1. 20% emission reductions until 2020 within reach
The European Union (EU)’s climate strategy for 2020 established the target of a 20% reduction of greenhouse gas emissions (GHG) compared to the level of 1990. The overall emissions reduction target is separated into an EU-wide target for large industrial installations, covered by the European Emissions Trading Scheme (EU ETS) and one target for so called non-ETS emissions, covering households, buildings, transport, agriculture, services and smaller industrial installations. Non-ETS emissions are broken down into binding national targets for all of the 28 Member States (MS) by the Effort Sharing Decision (ESD). The EU ETS is expected to deliver a 21% reduction of its emissions and the non-ETS sectors 10% (both compared to 2005 levels). Together this will accomplish a cut of 20% of overall emissions compared to 1990 levels.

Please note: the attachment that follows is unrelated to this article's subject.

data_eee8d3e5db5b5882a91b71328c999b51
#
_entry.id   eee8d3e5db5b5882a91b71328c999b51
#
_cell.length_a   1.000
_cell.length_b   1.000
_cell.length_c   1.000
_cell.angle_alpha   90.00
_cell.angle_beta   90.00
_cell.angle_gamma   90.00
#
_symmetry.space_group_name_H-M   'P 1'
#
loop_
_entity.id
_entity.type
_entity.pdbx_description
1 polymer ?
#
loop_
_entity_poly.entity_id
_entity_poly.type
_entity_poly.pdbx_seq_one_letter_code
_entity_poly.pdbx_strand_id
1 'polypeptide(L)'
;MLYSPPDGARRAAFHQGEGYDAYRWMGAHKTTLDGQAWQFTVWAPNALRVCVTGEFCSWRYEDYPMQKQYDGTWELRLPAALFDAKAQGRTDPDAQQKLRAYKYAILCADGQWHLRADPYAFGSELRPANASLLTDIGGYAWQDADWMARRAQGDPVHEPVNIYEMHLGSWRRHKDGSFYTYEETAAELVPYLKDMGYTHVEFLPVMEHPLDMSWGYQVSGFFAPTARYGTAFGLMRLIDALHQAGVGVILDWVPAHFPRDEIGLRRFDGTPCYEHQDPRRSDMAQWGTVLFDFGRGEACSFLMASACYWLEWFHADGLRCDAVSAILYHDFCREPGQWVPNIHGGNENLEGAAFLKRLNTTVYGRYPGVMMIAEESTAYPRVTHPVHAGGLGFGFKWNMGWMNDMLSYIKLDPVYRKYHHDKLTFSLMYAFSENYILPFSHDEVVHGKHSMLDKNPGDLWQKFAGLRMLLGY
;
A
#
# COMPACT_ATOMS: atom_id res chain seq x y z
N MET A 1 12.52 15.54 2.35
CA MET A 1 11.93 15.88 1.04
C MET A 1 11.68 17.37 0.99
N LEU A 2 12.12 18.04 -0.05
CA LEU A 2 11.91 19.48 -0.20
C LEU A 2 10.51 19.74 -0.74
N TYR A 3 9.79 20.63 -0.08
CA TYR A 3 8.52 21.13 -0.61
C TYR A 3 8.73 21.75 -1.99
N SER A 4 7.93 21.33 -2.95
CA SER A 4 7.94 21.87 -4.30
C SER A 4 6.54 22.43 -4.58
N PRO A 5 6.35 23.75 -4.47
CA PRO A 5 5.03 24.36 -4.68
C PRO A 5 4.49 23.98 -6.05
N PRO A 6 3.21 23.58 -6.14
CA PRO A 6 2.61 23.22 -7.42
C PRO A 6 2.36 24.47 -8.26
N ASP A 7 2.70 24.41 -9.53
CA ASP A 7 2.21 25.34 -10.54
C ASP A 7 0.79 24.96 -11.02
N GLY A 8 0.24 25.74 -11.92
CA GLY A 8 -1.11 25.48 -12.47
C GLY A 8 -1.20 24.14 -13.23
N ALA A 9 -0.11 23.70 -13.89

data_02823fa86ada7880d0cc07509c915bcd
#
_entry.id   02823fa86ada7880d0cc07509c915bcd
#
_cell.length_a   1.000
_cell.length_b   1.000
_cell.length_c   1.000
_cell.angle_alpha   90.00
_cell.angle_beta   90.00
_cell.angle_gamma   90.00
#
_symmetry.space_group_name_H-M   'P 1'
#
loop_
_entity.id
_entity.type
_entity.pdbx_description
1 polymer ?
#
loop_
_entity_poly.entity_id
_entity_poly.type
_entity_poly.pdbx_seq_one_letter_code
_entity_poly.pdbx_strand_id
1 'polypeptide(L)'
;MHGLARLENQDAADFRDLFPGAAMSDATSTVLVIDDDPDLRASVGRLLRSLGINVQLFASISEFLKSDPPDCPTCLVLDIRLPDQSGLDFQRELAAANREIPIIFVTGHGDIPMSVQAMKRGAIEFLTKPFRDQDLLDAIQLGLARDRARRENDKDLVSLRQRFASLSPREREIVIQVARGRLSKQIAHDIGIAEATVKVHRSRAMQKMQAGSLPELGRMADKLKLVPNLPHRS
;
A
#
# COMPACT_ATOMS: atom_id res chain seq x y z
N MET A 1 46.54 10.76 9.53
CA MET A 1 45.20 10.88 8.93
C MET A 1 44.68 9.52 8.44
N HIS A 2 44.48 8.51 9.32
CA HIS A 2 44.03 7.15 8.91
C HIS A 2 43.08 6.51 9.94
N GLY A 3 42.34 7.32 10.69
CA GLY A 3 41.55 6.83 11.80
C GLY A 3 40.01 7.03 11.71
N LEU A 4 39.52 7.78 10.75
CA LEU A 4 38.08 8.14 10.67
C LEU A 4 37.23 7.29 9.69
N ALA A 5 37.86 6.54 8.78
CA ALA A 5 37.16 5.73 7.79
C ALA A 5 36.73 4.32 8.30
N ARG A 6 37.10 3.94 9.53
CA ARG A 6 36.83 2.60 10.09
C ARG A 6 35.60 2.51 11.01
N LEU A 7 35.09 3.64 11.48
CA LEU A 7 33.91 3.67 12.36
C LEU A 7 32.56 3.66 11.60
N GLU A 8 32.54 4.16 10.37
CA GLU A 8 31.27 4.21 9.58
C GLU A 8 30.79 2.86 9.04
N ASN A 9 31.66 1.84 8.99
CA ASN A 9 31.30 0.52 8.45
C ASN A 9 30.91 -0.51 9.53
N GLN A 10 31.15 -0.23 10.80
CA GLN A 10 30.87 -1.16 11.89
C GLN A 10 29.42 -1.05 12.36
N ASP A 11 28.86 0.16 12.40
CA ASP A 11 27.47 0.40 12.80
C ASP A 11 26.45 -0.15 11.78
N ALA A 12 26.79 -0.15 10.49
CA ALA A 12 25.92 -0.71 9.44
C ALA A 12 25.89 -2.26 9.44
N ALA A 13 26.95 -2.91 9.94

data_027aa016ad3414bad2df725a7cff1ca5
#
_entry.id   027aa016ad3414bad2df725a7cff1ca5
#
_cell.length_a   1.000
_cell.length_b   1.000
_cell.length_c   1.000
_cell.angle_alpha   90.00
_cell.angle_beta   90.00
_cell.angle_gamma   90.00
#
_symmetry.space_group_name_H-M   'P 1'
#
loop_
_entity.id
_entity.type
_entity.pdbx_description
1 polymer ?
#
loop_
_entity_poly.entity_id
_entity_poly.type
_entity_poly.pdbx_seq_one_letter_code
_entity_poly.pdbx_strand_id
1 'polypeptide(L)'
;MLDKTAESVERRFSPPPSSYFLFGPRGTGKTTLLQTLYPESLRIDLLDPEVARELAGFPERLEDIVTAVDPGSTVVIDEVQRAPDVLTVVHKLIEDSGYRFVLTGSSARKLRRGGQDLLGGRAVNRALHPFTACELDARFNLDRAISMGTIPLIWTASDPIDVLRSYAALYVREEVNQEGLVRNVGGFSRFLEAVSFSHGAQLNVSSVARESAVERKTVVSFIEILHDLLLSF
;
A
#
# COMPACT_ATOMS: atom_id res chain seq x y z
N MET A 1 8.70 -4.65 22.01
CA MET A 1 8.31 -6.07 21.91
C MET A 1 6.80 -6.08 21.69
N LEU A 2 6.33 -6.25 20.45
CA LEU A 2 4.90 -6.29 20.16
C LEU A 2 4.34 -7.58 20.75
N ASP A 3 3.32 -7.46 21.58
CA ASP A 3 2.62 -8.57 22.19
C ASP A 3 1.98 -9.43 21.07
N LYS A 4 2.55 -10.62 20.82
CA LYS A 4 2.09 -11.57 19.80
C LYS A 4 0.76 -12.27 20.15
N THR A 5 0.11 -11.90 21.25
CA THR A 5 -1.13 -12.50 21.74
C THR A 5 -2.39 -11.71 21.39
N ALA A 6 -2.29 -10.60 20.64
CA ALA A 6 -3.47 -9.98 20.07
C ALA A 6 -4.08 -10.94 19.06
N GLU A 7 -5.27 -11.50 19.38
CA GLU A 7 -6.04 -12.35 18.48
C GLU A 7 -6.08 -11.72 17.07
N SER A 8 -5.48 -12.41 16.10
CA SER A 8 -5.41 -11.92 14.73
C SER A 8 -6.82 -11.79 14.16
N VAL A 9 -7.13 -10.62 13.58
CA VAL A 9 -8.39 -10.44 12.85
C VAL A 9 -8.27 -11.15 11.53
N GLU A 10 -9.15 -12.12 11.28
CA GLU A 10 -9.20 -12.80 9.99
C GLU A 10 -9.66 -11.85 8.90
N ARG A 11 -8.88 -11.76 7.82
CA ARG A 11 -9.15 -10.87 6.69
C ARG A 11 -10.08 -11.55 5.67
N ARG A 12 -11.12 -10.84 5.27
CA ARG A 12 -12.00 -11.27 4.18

Overall, the EU has already reduced its emissions by 19% in 2013 (see Figure 1) and thereby almost already achieved its 2020 target eight years ahead of time1. The figure includes emissions from international aviation but excludes emissions from land use, land use change, and forestry (LULUCF), as also does the 20% target. Moreover, only GHGs emitted on EU territory are considered. So called embedded emissions – emissions caused by the consumption of imported goods produced outside the EU – are not included2 3.
2. Causes for emission reductions are multifaceted
During the 1990s emissions were mainly reduced due to structural changes in the European economies from heavy manufacturing towards more service-based economies and a change from coal to a higher share of gas in the energy mix4. From the mid-1990s onwards, also European climate policies started impacting emission levels.